Michael Bourn Was Never in Phillies’ Cards
Michael Bourn finally found a home yesterday, signing a four-year, $48 million deal with the Cleveland Indians. Bourn had spent most of the winter trying to find a deal somewhere near those earned by Josh Hamilton (five years, $125 million) and B.J. Upton (five years, $75 million). The Scott Boras client, though, drew only faint interest as concern mounted over his age (30), reliance on speed, the potential mirage that was his 2012 season, and that his signing would cost a draft pick.
The contract is relatively cheap — it pays the center fielder like a 2.5-win player, something he has been for many of the past five years. In fact, Baseball Reference has Bourn exceeding 4.5 WAR in three of the last five seasons. Even with the decline that is expected of players in their 30′s, the Indians have a great shot at getting positive value out of the deal. In Phillies land, there was some frustration as the team has had a quiet off-season highlighted by the Ben Revere trade that sent Vance Worley and Trevor May to Minnesota. Adding Bourn instead of Revere, some think, would have given the Phillies a much more favorable outlook going into 2013.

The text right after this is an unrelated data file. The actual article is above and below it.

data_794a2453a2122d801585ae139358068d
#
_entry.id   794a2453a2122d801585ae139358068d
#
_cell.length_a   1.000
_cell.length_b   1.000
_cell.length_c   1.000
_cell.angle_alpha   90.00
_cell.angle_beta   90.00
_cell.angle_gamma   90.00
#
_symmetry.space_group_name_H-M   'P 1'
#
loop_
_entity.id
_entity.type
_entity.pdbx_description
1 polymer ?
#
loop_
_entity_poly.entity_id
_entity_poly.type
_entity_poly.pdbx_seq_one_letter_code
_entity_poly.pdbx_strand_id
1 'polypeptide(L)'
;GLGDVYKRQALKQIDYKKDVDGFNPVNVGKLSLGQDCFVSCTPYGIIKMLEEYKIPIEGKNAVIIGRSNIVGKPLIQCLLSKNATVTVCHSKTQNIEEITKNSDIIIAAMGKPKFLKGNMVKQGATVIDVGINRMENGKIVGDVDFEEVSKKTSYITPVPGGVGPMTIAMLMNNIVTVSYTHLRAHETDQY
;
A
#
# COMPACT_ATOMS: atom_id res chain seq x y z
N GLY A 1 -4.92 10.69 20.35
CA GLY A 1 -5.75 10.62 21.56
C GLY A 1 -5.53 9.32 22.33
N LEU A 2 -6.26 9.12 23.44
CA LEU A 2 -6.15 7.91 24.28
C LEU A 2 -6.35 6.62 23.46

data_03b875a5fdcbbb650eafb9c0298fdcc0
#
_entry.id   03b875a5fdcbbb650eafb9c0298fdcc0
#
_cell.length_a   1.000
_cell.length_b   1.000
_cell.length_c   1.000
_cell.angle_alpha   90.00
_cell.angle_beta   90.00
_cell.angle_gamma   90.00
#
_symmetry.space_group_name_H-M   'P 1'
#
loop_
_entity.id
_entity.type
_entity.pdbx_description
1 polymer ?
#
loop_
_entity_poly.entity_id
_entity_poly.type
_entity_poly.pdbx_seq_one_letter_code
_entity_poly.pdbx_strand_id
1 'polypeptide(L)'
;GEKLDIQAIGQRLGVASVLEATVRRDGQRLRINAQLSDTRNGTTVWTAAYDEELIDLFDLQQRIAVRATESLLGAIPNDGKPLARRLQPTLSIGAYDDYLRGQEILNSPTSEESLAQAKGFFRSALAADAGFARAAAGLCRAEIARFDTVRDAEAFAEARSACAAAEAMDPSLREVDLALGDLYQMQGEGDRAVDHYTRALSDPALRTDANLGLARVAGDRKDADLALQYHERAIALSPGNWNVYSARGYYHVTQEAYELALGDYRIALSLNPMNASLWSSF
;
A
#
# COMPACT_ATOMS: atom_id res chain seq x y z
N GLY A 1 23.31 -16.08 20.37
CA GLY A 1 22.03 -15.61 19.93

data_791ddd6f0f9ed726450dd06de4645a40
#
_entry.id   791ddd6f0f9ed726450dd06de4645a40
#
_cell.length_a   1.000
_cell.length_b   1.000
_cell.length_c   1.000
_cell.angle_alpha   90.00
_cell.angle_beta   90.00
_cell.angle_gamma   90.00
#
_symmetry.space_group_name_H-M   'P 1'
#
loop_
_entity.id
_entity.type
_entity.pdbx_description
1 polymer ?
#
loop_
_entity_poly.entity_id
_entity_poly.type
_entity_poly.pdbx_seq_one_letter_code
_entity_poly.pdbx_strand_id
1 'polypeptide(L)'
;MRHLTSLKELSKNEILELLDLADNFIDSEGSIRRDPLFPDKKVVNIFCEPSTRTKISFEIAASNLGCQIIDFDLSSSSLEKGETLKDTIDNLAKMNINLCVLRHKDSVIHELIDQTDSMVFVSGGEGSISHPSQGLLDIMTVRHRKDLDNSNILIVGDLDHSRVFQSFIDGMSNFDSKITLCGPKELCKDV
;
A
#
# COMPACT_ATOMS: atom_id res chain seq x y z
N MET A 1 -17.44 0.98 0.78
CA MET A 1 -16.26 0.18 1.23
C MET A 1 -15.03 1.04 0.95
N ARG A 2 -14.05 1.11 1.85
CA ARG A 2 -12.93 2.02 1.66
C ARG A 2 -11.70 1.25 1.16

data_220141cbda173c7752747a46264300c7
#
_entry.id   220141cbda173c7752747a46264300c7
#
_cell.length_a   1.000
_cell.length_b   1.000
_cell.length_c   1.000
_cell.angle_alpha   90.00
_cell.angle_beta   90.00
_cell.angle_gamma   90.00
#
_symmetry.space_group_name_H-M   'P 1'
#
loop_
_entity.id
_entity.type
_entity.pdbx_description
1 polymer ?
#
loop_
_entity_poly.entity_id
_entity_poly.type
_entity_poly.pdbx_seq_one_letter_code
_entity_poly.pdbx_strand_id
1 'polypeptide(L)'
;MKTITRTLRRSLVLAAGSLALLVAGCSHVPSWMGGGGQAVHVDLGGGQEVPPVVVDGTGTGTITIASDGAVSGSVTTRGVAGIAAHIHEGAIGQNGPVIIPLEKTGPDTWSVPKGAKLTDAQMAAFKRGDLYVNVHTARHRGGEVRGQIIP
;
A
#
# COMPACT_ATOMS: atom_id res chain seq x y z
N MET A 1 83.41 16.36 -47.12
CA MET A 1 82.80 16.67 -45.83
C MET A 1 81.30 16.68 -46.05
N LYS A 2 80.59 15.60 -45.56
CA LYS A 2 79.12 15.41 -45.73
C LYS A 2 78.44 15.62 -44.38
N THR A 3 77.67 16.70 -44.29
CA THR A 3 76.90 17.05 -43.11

The Phillies were never going to get Bourn on a four-year, $48 million deal, though. Part of the reason Bourn’s price fell so dramatically was because the Phillies unexpectedly traded for Revere, a player who wasn’t on anyone’s radar after the Washington Nationals traded for Denard Span. If the Phillies, Nationals, and Braves hadn’t satisfied their outfield needs via trade, Bourn would have had more leverage to ask for more guaranteed money and even another guaranteed year. Back in November, the Phillies’ limit with Upton was five years, $55 million, so it is hard to see them beating that for Bourn.
Phillies fans should be happy that GM Ruben Amaro traded for Revere at the relatively low cost of a fungible back-end starter and a middling pitching prospect, rather than handing out yet another rich, multi-year contract to a free agent. Revere is similar to Bourn in a lot of ways, even including offense. PECOTA projects Revere to post a .243 true average (TAv; a stat similar to wOBA, scaled to batting average) while Bourn is projected at .249. Both play stellar defense and run the bases very well. What should make fans appreciate Revere over Bourn are two things: Revere’s age (24) and contract status (arbitration-eligible from 2014-17). Revere should be a relative equal to Bourn on the field, but he will be more likely to be healthy and he will be significantly cheaper over the same span of time over which Bourn’s contract with the Indians runs.
Amaro hasn’t had a great winter setting the Phillies up for 2013 and beyond, but the Revere trade should be universally applauded even after Bourn signed his team-friendly contract yesterday. Phillies fans should not be pining for another relatively expensive, aging free agent.